The Yankees 40-man roster is a tough place to sometimes crack because of the large amount of high upside talent in the system. I definitely think they will protect Phelps and Mitchell, but I wonder about Venditte, Adams, and Bleich. Because of the fact that Bleich is lefty he may have a decent shot. The Yankees could find room for all five, but whether they want to is another question.

The Mets have decisions to make on 2b Reese Havens, RHP Brad Holt, and OF Kirk Nieuwenhuis. Expect them to add both Havens and Nieuwenhuis to the 40-man roster. I am not sure about Holt, but considering he was a first round pick and throws hard it might behoove an organization short on arms to keep him around. Last thing you want to see is Holt leave and make another clubs bullpen or rotation.

Some of these players will be in the Arizona Fall League. That could very well determine their fate whether they are placed on the roster or left exposed to the Rule V draft in December.

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Mike Silva has hosted sports shows on 107.1 FM Champions ESPN Radio Long Island ,1240 AM WGBB , Blog Talk Radio and live from Mickey Mantle’s Restaurant. He’s also built and maintained two popular social media hubs: New York Baseball Digest and Sports Media Watchdog. Mike has broken national and local stories, as well as been mentioned on the YES Network, SNY.tv, WFAN, Sports Illustrated, ESPN, NY Daily News, New York Magazine, Journal News and the NY Post. Contact Mike professionally at mikesilvamedia.com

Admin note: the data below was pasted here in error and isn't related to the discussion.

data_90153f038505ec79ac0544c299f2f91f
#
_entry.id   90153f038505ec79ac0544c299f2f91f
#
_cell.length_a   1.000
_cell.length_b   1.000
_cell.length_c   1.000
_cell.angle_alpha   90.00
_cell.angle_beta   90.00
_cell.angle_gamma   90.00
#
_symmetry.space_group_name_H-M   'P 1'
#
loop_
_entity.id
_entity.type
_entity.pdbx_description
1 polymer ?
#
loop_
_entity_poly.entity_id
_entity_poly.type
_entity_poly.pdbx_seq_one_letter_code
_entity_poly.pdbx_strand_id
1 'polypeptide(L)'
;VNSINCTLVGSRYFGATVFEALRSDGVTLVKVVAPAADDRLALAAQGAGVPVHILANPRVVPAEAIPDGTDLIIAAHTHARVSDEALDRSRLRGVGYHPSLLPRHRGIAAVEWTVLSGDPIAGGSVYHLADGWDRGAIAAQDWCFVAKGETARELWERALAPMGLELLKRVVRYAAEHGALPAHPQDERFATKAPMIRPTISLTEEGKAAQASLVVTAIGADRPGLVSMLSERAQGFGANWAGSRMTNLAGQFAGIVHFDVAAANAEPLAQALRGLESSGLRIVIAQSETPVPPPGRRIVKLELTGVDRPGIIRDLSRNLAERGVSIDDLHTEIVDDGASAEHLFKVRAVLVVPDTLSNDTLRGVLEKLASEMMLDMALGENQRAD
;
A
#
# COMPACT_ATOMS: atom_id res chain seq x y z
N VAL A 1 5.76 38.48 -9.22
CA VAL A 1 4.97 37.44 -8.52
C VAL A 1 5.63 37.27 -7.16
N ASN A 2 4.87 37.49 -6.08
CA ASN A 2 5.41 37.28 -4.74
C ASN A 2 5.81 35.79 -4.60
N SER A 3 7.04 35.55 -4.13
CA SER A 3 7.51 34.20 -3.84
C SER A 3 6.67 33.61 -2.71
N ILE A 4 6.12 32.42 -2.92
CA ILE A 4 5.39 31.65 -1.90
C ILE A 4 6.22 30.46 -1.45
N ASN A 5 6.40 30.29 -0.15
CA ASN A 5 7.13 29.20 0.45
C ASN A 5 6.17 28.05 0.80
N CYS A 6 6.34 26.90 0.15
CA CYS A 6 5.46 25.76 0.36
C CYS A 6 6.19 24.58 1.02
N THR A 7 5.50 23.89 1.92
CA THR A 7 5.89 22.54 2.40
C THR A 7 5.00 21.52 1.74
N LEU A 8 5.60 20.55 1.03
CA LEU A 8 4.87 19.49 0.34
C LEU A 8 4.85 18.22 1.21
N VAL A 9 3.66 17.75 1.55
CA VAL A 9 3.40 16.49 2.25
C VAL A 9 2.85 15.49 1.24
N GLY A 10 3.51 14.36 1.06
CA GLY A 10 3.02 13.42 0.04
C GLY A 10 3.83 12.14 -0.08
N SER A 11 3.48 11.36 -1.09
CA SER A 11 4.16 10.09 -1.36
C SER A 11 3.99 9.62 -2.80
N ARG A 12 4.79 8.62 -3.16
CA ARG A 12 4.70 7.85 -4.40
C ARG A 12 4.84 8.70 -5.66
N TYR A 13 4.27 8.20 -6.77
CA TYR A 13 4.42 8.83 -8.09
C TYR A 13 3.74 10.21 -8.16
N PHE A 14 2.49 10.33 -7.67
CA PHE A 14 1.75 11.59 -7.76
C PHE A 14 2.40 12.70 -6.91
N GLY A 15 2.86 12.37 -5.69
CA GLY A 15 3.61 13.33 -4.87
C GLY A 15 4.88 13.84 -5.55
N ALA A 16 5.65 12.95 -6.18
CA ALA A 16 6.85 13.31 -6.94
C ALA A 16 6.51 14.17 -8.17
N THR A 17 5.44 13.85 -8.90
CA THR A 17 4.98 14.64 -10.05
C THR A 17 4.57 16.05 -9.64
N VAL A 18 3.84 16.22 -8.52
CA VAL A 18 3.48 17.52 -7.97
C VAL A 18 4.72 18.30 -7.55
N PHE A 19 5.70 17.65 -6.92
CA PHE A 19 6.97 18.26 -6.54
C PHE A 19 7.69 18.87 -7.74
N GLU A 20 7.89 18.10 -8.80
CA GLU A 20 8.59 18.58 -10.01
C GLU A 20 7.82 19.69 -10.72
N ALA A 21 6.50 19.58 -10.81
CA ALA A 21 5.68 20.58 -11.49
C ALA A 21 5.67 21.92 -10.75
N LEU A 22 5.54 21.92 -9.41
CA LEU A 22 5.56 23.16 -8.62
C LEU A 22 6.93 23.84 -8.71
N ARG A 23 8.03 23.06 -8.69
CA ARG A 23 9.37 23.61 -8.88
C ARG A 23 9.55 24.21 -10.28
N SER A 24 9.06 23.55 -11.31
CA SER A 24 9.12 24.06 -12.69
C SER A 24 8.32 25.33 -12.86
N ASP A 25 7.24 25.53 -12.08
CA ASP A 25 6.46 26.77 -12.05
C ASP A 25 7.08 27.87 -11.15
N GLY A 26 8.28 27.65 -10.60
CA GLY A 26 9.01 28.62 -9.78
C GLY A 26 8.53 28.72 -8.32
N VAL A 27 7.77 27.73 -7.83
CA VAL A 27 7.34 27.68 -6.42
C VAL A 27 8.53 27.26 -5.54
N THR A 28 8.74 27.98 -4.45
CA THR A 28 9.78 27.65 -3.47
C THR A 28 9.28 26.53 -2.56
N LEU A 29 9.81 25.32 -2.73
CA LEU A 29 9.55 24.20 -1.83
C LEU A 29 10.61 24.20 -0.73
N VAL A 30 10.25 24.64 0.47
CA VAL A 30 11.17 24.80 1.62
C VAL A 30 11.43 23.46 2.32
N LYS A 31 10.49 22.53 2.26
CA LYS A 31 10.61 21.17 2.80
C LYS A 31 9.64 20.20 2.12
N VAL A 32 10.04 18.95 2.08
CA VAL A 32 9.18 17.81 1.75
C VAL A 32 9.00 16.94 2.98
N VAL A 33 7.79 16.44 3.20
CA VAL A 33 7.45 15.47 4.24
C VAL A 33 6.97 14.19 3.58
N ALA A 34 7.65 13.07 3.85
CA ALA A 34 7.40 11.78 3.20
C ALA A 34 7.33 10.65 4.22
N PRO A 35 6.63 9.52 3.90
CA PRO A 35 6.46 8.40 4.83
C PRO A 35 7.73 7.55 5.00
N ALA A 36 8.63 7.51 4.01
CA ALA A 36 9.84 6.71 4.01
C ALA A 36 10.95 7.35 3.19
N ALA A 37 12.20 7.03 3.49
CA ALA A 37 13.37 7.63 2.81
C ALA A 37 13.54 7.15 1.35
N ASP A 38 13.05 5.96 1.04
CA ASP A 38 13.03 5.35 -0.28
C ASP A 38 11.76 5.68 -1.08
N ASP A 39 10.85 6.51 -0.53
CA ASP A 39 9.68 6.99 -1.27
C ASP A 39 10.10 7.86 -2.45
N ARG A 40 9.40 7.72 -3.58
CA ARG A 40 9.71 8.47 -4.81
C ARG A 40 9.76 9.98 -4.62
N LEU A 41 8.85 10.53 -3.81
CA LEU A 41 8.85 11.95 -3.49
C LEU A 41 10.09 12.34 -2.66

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1 Response to Don Mattingly and NL Mgr of the Year, Reyes Negotiation Strategy, Rule V

  1. Brien Jackson

    I hate the Manager of the Year award, if for no other reason than that it just about never gets awarded based on which manager actually did his job the best. And to be fair, that’s because it’s basically impossible to aggregate the minor tactical decisions managers make game to game and figure that out. And so it always winds up going to the surprise team of the year or the team that “hung on.” Which seems kind of silly to me. Does Gibson really deserve the MotY award because most of us drastically underestimated how much talent was on that roster, or how good of a season Ian Kennedy and Justin Upton were going to have?

    If we must vote on something like that, I’d rather see a General Manager of the Year award, or even a Worst Manager of the Year award. The latter would be fun; you just vote for the manager whose poor decisions cost his team the most. Dusty Baker and Mike Scoiscia can arm wrestle for the naming rights.